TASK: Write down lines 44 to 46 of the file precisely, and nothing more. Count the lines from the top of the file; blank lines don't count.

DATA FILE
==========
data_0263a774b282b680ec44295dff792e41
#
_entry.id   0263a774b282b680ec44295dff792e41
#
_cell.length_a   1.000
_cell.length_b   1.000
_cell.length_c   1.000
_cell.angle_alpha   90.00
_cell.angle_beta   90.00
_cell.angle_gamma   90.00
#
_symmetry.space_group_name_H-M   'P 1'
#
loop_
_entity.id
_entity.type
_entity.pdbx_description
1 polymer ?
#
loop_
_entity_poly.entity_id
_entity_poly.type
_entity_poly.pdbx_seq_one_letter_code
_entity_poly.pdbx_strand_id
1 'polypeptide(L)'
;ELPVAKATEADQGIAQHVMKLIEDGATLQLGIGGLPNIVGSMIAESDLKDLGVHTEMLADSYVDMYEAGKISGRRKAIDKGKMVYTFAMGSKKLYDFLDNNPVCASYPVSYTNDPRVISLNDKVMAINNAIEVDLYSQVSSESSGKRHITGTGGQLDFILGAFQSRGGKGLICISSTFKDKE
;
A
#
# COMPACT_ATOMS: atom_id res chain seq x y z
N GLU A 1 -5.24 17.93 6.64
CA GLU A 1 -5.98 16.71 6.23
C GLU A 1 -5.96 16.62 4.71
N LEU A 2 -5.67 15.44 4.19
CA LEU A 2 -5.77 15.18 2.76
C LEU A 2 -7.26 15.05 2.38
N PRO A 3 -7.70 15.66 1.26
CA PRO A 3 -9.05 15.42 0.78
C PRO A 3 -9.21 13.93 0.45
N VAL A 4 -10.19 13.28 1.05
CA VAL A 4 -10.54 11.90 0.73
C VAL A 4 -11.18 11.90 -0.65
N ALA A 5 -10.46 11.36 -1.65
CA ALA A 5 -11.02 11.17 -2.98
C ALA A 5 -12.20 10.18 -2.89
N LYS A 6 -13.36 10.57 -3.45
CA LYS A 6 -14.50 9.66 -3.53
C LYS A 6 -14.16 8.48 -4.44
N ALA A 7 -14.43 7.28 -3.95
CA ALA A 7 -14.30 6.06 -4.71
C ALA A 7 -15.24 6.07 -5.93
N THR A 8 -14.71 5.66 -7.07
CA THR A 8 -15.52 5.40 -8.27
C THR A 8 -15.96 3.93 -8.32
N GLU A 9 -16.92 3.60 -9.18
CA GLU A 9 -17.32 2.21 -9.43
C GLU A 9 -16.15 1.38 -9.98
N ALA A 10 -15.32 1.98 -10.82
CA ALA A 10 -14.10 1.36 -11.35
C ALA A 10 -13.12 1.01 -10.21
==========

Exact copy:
CA ALA A 5 -11.02 11.17 -2.98
C ALA A 5 -12.20 10.18 -2.89
N LYS A 6 -13.36 10.57 -3.45